Speaking of the sex sells, can I say something about Wrecking Ball? I get why the fuss over the video, but has anyone actually listened to the lyrics? That’s some major cognitive dissonance right there. The song is about a strained relationship and the singer’s gradual disillusionment with the whole “save the tortured boy” idea that permeates our society; the video is only barely appropriate because it has the most literal interpretation of the lyrics.

Again, how many people slamming Miley for the video actually listened to the lyrics?

Christina: It's obvious that a lot of people are still offended by Cyrus's VMA performance, judging by the sheer amount of rage directed to her (particularly from other women). I myself saw it as an obvious marketing ploy and was therefore less than impressed. 

Take a look at this list of top ten MTV VMA shocking performances. Most of the performers were women who shocked audiences with their blatant sexuality. One of the more buzz-worthy performances was a kiss from Madonna to Britney Spears and Christina Aguliera, which Stevie Nicks called "obnoxious" and stating that Britney "dug a hole" forherself with the public kiss.

Ceilidh: The VMAs are an irrelevant little show that thrives on shock value. It always has. Cyrus fit the mould perfectly and did her job. The fact that so many people seem determined to beat this dead horse to dust (while ignoring the date rape song cohort of her on-stage shenanigans, Robin Thicke) shows how little our mainstream media actually cares about feminism, something they see as simultaneously too exclusive and not exclusive enough. 

The issue with the Wrecking Ball video that many have had (other than Cyrus’s inability to act) is the involvement of the director, Terry Richardson, a man who has received several accusations of sexual harassment from women who have modelled for him. The male gaze becomes more evident with Cyrus’s video when his involvement is acknowledged, or at least it does for me. Like Thicke using Cyrus for VMAs publicity, it leads to the question of how much a 20 year old woman is being used by fully grown men with more power for the purposes of making money.

Christina: What would be a way to combat this line of thinking? Do we as a society agree that a woman can make her own choices but is still a feminist? Why is a woman who wants to stay at home, raise her kids, and cook automatically not a feminist? Why is a career woman a feminist unless she's a sex worker who is happy with her job and her life? How can we get away from the knee jerk reactions and the vitriol, and can we even do so?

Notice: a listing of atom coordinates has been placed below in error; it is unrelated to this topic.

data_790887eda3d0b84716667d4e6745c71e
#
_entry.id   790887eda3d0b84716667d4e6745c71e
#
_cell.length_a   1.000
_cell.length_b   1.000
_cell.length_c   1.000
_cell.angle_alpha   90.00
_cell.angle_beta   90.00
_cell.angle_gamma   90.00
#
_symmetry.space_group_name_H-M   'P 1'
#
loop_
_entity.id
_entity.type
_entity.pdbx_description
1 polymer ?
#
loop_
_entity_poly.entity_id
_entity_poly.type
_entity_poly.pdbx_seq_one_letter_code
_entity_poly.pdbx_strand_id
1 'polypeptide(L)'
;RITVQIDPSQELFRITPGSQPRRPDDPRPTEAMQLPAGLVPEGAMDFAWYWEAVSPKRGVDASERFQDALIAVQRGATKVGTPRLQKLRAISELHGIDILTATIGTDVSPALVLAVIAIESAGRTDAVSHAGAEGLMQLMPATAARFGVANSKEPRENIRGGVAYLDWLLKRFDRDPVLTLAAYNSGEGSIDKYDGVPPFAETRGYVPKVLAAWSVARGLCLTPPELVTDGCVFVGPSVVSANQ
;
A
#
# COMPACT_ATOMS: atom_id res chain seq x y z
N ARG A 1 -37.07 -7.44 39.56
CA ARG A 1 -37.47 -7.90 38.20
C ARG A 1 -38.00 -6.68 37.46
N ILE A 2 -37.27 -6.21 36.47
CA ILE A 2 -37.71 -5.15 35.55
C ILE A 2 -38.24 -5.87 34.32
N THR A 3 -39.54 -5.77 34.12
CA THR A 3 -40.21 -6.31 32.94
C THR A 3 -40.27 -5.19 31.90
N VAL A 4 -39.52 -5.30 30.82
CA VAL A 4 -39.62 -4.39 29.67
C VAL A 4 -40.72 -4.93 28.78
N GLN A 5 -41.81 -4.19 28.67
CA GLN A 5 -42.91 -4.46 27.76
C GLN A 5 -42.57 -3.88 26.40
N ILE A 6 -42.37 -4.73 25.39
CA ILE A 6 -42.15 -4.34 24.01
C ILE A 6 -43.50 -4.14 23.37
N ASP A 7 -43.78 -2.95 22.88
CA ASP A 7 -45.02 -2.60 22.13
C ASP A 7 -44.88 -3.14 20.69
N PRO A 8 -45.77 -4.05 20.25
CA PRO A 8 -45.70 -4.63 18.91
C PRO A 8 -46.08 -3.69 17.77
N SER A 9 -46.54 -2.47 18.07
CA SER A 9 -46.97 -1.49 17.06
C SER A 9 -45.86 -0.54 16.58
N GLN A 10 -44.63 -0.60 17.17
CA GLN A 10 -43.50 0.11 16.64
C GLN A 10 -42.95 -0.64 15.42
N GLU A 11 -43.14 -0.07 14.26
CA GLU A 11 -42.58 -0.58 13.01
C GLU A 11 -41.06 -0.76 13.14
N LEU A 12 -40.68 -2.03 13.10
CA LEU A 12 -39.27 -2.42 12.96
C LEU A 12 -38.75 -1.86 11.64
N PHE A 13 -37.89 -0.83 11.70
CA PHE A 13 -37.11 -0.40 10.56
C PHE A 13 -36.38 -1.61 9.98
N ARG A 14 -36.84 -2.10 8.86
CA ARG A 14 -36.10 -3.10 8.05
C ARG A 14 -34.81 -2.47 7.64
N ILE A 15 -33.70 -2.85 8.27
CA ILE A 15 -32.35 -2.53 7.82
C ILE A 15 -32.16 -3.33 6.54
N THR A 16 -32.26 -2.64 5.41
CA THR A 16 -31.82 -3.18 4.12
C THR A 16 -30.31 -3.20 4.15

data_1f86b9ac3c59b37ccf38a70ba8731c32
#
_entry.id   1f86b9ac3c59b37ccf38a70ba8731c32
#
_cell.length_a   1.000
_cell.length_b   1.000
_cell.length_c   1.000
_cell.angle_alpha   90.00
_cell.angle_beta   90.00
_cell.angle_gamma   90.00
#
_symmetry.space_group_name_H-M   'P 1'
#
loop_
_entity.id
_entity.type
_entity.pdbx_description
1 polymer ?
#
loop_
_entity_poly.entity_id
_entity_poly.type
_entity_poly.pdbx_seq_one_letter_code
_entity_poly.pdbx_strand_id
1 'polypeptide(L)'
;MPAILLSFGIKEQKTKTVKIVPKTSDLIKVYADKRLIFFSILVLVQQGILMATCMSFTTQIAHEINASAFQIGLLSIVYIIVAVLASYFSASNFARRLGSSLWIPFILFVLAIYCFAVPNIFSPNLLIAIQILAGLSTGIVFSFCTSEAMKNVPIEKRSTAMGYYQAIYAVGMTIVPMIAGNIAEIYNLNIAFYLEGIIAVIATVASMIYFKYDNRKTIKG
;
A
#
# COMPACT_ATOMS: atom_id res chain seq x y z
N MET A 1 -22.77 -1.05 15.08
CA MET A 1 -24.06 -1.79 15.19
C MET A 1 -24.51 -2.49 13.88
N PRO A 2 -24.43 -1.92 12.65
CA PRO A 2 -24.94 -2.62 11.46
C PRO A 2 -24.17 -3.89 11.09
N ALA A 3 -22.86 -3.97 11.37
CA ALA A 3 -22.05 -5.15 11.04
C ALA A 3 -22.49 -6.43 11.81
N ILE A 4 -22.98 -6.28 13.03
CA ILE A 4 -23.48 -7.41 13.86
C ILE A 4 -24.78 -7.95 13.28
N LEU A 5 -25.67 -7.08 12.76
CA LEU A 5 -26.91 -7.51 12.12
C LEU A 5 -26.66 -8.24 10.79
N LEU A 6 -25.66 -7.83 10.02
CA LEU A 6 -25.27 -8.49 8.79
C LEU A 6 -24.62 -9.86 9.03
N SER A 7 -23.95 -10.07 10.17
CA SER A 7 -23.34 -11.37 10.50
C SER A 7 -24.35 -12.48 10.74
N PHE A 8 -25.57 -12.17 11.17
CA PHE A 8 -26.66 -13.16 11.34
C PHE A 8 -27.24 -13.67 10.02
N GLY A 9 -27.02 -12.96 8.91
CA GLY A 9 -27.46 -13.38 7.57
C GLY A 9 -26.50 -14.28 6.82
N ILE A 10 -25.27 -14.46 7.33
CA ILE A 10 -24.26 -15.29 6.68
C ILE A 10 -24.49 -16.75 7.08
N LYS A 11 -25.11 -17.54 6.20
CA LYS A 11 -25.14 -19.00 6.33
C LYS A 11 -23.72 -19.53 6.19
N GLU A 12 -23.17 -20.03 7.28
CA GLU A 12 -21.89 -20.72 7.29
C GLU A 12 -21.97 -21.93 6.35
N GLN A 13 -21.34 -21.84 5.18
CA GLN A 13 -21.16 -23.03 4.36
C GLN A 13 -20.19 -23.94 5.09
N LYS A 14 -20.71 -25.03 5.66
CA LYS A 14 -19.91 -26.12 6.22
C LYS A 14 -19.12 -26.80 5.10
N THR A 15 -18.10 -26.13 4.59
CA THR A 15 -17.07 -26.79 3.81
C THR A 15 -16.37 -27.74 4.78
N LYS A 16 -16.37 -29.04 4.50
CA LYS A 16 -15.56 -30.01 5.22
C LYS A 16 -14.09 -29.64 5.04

Katya: Engaging in a discussion about intersectionality, as well as an honest critique about the truly problematic aspects of pop culture (racism in the way the media treats Miley vs Rihanna, the fact that Macklemore, an admittedly gifted rapper, is only able to do his shtick (publish independently and reap amazing awards) because of some inherent privilege.)

Ceilidh: The issue, as with life in general, could benefit from a little nuance and some context. The intersectional approach is the right one too (I have no time for those who dismiss it or claim it's overtly complex). We also need to take some time to explain that women can and will make decisions that aren't necessarily feminist, and doing so doesn't relinquish them of their desire to be treated equally to a man. Miley Cyrus can lick her hammers and show her nipples and still be a feminist (but all the racial appropriation needs to stop now because that's definitely not feminist). It can be hard to always do or say the right thing when you're both blinded by your own privilege and living under the smothering awareness of generations of internalised misogyny and a patriarchy that compares wanting equal rights to Nazism. 

Feminism itself isn't an amoeba. It evolves, it's not made up of one united movement and it hasn't always done good. Look at the classism, transphobia, racism and shaming that still prevails in modern discourse. If you claim to be a feminist yet see nothing wrong with disparaging women like Cyrus for calling themselves as such while praising Joss Whedon's mansplaining derailing of so-called 'genderism' then you're a far bigger problem than a pop star licking a hammer.

Further reading.